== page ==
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The Scientific World Journal
Volume 2014, Article ID 702909, 9 pages
Research Article

Impact of Fungicide Mancozeb at Different Application Rates on Soil Microbial Populations, Soil Biological Processes, and Enzyme Activities in Soil

1Department of Basic Sciences (Microbiology Section), Dr. Yashwant Singh Parmar University of Horticulture and Forestry, Nauni, Solan 173230, India
2DBT-IOC Centre for Bioenergy Research, Indian Oil R&D Centre, Sector-13, Faridabad, Haryana 121007, India
3Department of Basic Sciences, Dr. Yashwant Singh Parmar University of Horticulture and Forestry, Nauni, Solan 173230, India

Received 1 July 2014; Accepted 19 October 2014; Published 16 November 2014

Academic Editor: Manuel Tejada

Copyright © 2014 Abhishek Walia et al. This is an open access article distributed under the Creative Commons Attribution License, which permits unrestricted use, distribution, and reproduction in any medium, provided the original work is properly cited.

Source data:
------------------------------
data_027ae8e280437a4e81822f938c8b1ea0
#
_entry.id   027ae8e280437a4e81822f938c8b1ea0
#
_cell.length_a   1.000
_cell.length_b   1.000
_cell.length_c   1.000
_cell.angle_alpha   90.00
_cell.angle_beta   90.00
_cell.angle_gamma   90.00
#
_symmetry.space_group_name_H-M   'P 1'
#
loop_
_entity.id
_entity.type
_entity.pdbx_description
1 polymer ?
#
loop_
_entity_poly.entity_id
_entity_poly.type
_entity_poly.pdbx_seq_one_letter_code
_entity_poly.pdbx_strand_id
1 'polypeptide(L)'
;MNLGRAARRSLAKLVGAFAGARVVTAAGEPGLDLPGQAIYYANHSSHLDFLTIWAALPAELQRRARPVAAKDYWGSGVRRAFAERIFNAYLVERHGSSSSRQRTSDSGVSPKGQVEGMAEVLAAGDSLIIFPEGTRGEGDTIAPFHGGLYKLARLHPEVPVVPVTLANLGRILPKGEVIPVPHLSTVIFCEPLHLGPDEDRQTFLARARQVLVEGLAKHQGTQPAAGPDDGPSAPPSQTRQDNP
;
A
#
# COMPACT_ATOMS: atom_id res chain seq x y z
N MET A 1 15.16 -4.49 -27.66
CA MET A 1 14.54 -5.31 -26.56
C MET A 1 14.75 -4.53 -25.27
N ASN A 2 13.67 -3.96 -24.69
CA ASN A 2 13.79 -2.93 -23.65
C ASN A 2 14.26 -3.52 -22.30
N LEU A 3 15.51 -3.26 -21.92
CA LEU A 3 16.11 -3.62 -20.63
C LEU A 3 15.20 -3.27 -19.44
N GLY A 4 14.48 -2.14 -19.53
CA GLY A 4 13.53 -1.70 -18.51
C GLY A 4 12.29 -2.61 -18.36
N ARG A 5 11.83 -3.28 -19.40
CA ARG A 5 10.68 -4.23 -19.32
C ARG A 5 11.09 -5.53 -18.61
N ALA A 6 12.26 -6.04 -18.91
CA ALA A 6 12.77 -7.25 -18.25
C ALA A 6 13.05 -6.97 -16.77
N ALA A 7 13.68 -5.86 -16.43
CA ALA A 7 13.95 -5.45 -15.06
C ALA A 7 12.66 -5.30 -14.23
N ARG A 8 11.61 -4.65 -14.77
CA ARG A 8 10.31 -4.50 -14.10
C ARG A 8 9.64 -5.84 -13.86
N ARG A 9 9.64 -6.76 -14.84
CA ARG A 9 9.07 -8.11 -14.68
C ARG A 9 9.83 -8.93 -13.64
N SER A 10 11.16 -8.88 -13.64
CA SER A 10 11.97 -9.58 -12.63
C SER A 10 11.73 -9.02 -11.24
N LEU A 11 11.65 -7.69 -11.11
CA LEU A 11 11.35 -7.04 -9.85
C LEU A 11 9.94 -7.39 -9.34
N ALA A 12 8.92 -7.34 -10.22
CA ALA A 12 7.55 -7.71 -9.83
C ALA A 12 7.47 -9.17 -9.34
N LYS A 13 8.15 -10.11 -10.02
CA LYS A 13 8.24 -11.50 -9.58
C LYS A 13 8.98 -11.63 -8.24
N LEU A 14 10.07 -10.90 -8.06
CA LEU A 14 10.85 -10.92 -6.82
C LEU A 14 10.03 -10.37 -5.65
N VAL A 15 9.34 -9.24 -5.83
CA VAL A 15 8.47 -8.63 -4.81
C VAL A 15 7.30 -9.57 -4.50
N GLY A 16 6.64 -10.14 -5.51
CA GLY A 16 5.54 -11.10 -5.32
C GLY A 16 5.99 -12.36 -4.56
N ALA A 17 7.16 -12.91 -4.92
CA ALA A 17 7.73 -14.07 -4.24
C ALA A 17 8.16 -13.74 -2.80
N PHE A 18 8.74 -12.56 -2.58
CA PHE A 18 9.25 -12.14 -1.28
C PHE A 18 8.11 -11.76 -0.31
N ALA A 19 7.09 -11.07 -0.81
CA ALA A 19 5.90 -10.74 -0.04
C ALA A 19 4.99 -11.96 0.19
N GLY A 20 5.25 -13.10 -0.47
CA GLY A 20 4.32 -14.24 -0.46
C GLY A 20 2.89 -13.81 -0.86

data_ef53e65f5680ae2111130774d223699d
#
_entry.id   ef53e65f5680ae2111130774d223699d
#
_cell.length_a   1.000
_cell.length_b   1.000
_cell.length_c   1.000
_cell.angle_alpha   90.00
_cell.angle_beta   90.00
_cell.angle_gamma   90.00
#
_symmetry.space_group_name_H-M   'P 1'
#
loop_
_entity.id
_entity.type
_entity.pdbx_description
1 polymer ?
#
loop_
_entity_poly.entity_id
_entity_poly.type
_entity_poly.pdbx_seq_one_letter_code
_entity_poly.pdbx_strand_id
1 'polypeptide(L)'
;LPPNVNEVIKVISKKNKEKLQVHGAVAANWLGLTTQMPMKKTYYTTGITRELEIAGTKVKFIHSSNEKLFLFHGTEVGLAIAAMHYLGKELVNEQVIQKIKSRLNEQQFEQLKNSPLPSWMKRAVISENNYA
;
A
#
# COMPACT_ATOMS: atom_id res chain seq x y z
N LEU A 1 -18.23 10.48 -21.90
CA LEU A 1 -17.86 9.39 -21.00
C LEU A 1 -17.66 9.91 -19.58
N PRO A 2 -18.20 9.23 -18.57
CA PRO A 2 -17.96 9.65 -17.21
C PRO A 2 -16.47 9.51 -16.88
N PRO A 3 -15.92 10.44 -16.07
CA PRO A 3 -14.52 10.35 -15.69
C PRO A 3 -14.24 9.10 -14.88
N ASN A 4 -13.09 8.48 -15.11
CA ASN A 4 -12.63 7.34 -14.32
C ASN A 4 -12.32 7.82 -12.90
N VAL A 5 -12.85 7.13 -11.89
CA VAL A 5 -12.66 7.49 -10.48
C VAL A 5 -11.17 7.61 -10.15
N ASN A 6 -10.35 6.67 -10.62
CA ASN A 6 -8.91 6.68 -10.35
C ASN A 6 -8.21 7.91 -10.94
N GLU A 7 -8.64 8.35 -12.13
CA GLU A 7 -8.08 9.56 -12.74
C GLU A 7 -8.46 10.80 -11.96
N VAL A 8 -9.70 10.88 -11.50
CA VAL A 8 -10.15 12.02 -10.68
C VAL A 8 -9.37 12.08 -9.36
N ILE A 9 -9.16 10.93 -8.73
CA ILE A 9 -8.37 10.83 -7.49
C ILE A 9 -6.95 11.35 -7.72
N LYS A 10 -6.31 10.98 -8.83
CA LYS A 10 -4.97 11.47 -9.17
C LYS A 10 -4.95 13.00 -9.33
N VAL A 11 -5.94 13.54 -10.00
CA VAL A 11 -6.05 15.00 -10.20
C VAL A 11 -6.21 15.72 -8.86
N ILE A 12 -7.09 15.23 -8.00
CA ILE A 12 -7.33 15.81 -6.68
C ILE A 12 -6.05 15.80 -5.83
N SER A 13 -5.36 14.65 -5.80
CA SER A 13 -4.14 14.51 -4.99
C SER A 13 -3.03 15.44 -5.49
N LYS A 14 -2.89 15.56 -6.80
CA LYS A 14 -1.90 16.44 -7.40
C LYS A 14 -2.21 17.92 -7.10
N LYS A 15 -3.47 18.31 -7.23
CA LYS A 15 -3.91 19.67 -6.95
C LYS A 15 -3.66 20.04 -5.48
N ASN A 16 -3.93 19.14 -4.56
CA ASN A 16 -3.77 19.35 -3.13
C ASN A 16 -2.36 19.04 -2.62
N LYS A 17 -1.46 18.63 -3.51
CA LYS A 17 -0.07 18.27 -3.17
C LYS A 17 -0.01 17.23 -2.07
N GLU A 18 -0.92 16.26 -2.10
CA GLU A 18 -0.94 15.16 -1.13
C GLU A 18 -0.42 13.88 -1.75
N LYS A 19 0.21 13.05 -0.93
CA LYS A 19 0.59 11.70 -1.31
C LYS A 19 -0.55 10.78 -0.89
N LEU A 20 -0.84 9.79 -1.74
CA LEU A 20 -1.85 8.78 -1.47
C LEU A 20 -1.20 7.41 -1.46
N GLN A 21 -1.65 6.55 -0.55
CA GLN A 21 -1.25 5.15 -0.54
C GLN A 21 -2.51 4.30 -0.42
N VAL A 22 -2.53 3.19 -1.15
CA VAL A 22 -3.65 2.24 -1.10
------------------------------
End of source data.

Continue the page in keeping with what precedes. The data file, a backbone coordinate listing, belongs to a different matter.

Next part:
The use of fungicides is the continuous exercise particularly in orchard crops where fungal diseases, such as white root rot, have the potential to destroy horticultural crops rendering them unsaleable. In view of above problem, the present study examines the effect of different concentrations of mancozeb (0–2000 ppm) at different incubation periods for their harmful side effects on various microbiological processes, soil microflora, and soil enzymes in alluvial soil (pH 6.8) collected from apple orchards of Shimla in Himachal Pradesh (India). Low concentrations of mancozeb were found to be deleterious towards fungal and actinomycetes population while higher concentrations (1000 and 2000 ppm) were found to be detrimental to soil bacteria. Mancozeb impaired the process of ammonification and nitrification. Similar results were observed for nitrifying and ammonifying bacteria. Phosphorus solubilization was increased by higher concentration of mancozeb, that is, 250 ppm and above. In unamended soil, microbial biomass carbon and carbon mineralization were adversely affected by mancozeb. Soil enzymes, that is, amylase, invertase, and phosphatase showed adverse and disruptive effect when mancozeb used was above 10 ppm in unamended soil. These results conclude that, to lessen the harmful effects in soil biological processes caused by this fungicide, addition of higher amount of nitrogen based fertilizers is required.